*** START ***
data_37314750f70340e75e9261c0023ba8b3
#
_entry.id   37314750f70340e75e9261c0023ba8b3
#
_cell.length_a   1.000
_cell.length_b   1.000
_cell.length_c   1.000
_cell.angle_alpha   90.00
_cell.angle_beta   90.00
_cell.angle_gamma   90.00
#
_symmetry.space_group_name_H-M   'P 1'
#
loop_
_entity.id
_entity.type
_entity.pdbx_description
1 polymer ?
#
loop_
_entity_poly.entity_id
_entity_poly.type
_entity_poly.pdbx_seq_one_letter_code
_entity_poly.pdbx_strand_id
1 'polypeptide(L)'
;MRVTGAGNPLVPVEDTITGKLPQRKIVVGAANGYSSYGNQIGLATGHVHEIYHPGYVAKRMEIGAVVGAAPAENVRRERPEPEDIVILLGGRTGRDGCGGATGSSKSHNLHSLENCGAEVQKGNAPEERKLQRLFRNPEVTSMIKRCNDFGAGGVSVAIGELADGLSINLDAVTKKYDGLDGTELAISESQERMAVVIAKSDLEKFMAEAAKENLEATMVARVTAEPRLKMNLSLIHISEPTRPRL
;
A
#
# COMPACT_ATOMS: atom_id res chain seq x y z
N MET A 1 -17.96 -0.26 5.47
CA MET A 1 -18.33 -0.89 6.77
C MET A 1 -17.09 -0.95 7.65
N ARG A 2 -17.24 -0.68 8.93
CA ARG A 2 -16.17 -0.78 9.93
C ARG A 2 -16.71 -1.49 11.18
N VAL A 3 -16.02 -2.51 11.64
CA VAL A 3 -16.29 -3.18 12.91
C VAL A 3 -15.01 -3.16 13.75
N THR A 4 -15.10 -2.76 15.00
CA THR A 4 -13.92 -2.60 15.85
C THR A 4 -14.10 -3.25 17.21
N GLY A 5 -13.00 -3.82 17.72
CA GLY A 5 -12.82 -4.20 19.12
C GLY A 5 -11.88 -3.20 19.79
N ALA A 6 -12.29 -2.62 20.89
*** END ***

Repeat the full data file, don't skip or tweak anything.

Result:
data_37314750f70340e75e9261c0023ba8b3
#
_entry.id   37314750f70340e75e9261c0023ba8b3
#
_cell.length_a   1.000
_cell.length_b   1.000
_cell.length_c   1.000
_cell.angle_alpha   90.00
_cell.angle_beta   90.00
_cell.angle_gamma   90.00
#
_symmetry.space_group_name_H-M   'P 1'
#
loop_
_entity.id
_entity.type
_entity.pdbx_description
1 polymer ?
#
loop_
_entity_poly.entity_id
_entity_poly.type
_entity_poly.pdbx_seq_one_letter_code
_entity_poly.pdbx_strand_id
1 'polypeptide(L)'
;MRVTGAGNPLVPVEDTITGKLPQRKIVVGAANGYSSYGNQIGLATGHVHEIYHPGYVAKRMEIGAVVGAAPAENVRRERPEPEDIVILLGGRTGRDGCGGATGSSKSHNLHSLENCGAEVQKGNAPEERKLQRLFRNPEVTSMIKRCNDFGAGGVSVAIGELADGLSINLDAVTKKYDGLDGTELAISESQERMAVVIAKSDLEKFMAEAAKENLEATMVARVTAEPRLKMNLSLIHISEPTRPRL
;
A
#
# COMPACT_ATOMS: atom_id res chain seq x y z
N MET A 1 -17.96 -0.26 5.47
CA MET A 1 -18.33 -0.89 6.77
C MET A 1 -17.09 -0.95 7.65
N ARG A 2 -17.24 -0.68 8.93
CA ARG A 2 -16.17 -0.78 9.93
C ARG A 2 -16.71 -1.49 11.18
N VAL A 3 -16.02 -2.51 11.64
CA VAL A 3 -16.29 -3.18 12.91
C VAL A 3 -15.01 -3.16 13.75
N THR A 4 -15.10 -2.76 15.00
CA THR A 4 -13.92 -2.60 15.85
C THR A 4 -14.10 -3.25 17.21
N GLY A 5 -13.00 -3.82 17.72
CA GLY A 5 -12.82 -4.20 19.12
C GLY A 5 -11.88 -3.20 19.79
N ALA A 6 -12.29 -2.62 20.89